John Abowd, chief scientist for the US Census Bureau, gave a talk a few days ago (March 4, 2019) in which he discusses the need for differential privacy and how the bureau is implementing differential privacy for the 2020 census.

Absolutely the hardest lesson in modern data science is the constraint on publication that the fundamental law of information recovery imposes. I usually call it the death knell for traditional method of publication, and not just in statistical agencies.

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Congress and the Equifax data breach

Dialog from a congressional hearing February 26, 2019.

Representative Katie Porter: My question for you is whether you would be willing to share today your social security, your birth date, and your address at this public hearing.

Equifax CEO Mark Begor: I would be a bit uncomfortable doing that, Congresswoman. If you’d so oblige me, I’d prefer not to.

KP: Could I ask you why you’re unwilling?

MB: Well that’s sensitive information. I think it’s sensitive information that I like to protect, and I think consumers should protect theirs.

KP: My question is then, if you agree that exposing this kind of information, information like that you have in your credit reports, creates harm, therefore you’re unwilling to share it, why are your lawyers arguing in federal court that there was no injury and no harm created by your data breach?

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Miscellaneous

Image editor

Image editing software is complicated, and I don’t use it often enough to remember how to do much. I like Paint.NET on Windows because it is in a sort of sweet spot for me, more powerful than Paint and much less complicated than Photoshop.

I found out there’s a program Pinta for Linux that was inspired by Paint.NET. (Pinta runs on Windows, Mac, and BDS as well.)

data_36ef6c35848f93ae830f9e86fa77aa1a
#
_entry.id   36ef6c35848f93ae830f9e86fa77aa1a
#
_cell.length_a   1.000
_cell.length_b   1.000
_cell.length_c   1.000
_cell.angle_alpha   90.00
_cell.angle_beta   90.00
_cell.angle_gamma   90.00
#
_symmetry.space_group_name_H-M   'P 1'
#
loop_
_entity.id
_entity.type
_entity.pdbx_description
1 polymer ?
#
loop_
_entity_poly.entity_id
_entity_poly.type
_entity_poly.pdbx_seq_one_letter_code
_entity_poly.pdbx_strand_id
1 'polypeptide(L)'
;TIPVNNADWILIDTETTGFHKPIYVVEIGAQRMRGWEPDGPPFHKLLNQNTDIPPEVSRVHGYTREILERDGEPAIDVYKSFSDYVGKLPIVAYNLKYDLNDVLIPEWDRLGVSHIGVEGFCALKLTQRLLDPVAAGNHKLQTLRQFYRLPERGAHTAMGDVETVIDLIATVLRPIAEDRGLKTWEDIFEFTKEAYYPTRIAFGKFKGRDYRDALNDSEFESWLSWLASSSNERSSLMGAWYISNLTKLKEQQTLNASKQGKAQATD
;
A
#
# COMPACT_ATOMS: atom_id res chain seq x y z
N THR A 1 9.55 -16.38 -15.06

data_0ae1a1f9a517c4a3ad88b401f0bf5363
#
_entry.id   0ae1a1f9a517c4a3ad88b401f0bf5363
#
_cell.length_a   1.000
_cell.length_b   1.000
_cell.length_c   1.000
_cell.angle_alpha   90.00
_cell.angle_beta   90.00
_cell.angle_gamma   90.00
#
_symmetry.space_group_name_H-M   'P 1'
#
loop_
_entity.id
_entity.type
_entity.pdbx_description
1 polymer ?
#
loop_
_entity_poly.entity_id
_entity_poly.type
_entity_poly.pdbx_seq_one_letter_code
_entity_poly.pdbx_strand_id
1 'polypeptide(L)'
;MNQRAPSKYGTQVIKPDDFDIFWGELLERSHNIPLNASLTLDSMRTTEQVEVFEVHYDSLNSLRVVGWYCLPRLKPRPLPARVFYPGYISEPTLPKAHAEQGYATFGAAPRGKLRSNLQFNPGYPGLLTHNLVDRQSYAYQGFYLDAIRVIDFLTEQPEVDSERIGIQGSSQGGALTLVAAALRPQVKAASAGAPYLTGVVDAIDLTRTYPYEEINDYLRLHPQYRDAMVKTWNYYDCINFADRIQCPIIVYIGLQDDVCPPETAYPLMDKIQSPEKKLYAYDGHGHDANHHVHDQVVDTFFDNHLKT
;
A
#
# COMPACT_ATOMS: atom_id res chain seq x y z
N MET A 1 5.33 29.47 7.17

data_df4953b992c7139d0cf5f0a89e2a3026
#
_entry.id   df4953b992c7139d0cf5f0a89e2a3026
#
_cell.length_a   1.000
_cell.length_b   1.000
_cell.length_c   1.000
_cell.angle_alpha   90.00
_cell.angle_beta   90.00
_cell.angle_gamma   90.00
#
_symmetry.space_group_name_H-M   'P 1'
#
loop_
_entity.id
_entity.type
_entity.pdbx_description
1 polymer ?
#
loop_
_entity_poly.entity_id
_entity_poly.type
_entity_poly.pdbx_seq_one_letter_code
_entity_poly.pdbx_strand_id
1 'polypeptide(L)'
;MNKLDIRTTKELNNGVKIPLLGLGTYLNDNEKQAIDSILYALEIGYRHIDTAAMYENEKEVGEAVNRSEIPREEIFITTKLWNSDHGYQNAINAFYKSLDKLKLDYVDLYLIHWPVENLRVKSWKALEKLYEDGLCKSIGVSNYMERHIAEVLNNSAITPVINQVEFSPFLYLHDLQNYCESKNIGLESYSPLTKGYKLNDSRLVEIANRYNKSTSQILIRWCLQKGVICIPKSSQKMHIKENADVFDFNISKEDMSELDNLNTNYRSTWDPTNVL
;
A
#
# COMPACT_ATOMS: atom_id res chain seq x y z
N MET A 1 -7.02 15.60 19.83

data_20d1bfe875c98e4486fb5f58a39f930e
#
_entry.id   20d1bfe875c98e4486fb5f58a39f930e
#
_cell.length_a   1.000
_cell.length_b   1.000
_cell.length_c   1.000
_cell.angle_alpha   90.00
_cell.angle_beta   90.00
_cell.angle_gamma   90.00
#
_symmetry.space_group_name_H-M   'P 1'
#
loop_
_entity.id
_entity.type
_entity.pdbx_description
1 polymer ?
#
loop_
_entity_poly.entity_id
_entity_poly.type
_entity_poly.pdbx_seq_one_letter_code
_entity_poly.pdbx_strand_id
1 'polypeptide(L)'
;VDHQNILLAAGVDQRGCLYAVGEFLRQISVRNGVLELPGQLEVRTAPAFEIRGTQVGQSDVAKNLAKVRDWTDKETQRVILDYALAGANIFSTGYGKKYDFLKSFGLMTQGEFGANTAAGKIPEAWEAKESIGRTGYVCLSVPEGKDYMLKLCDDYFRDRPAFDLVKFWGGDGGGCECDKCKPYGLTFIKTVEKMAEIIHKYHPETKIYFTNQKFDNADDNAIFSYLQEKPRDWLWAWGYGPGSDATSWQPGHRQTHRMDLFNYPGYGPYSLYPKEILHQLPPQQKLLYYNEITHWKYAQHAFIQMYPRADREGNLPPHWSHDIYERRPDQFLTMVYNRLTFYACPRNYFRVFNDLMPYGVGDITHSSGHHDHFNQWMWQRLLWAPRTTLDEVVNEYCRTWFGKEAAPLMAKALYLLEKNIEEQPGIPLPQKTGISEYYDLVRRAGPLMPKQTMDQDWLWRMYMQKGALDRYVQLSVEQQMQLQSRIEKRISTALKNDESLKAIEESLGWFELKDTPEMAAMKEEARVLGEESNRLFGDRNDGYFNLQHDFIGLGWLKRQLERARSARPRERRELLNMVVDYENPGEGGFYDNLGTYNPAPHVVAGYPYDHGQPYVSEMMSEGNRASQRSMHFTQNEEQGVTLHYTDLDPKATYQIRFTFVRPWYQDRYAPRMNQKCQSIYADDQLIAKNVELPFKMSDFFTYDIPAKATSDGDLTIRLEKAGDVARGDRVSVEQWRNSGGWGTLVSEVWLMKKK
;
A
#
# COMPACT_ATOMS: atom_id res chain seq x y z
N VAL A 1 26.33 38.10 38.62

Exponential sum of the day

I have a page that draws a different image every day, based on putting the month, day, and the laws two digits of the year into an exponential sum. This year’s images have been more intricate than last year’s because 19 is prime.

I liked today’s image.

exponential sum for 2019-02-27

The page has a link to details explaining the equation behind the image, and an animate link to let you see the sequence in which the points are traversed.

Podcast interview

Rebecca Herold posted a new episode of her podcast yesterday in which she asks me questions about privacy and artificial intelligence.

Entropy update

I updated my blog post on solving for probability from entropy because Sjoerd Visscher pointed out that a crude approximation I used could be made much more accurate with a minor tweak.

As a bonus, the new error plot looks cool.

approximation error on log scale
Newsletter

My monthly newsletter comes out tomorrow. This newsletter highlights the most popular blog posts of the month.

I used to say something each month about what I’m up to. Then I stopped because it got to be repetitive. Tomorrow I include a few words about projects I have coming up.